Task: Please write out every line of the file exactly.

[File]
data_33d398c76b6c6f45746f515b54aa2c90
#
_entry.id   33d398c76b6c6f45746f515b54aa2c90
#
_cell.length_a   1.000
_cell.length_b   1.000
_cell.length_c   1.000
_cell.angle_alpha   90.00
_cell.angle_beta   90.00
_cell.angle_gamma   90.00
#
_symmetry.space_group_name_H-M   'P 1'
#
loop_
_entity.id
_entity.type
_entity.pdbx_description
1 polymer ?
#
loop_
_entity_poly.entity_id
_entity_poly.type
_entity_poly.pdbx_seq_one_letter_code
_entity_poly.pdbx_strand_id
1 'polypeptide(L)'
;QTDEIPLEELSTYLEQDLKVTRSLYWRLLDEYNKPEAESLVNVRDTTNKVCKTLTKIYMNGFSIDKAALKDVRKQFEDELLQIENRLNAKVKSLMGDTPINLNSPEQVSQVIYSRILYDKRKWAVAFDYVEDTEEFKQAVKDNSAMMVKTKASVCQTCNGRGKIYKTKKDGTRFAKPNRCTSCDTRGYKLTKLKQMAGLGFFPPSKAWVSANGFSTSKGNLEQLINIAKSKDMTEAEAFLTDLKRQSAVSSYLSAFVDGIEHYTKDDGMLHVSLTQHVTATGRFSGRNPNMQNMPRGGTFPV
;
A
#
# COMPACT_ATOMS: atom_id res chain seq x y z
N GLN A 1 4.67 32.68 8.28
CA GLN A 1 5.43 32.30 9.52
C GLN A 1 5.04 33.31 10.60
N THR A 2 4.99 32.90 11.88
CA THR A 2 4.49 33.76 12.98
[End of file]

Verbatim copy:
data_33d398c76b6c6f45746f515b54aa2c90
#
_entry.id   33d398c76b6c6f45746f515b54aa2c90
#
_cell.length_a   1.000
_cell.length_b   1.000
_cell.length_c   1.000
_cell.angle_alpha   90.00
_cell.angle_beta   90.00
_cell.angle_gamma   90.00
#
_symmetry.space_group_name_H-M   'P 1'
#
loop_
_entity.id
_entity.type
_entity.pdbx_description
1 polymer ?
#
loop_
_entity_poly.entity_id
_entity_poly.type
_entity_poly.pdbx_seq_one_letter_code
_entity_poly.pdbx_strand_id
1 'polypeptide(L)'
;QTDEIPLEELSTYLEQDLKVTRSLYWRLLDEYNKPEAESLVNVRDTTNKVCKTLTKIYMNGFSIDKAALKDVRKQFEDELLQIENRLNAKVKSLMGDTPINLNSPEQVSQVIYSRILYDKRKWAVAFDYVEDTEEFKQAVKDNSAMMVKTKASVCQTCNGRGKIYKTKKDGTRFAKPNRCTSCDTRGYKLTKLKQMAGLGFFPPSKAWVSANGFSTSKGNLEQLINIAKSKDMTEAEAFLTDLKRQSAVSSYLSAFVDGIEHYTKDDGMLHVSLTQHVTATGRFSGRNPNMQNMPRGGTFPV
;
A
#
# COMPACT_ATOMS: atom_id res chain seq x y z
N GLN A 1 4.67 32.68 8.28
CA GLN A 1 5.43 32.30 9.52
C GLN A 1 5.04 33.31 10.60
N THR A 2 4.99 32.90 11.88
CA THR A 2 4.49 33.76 12.98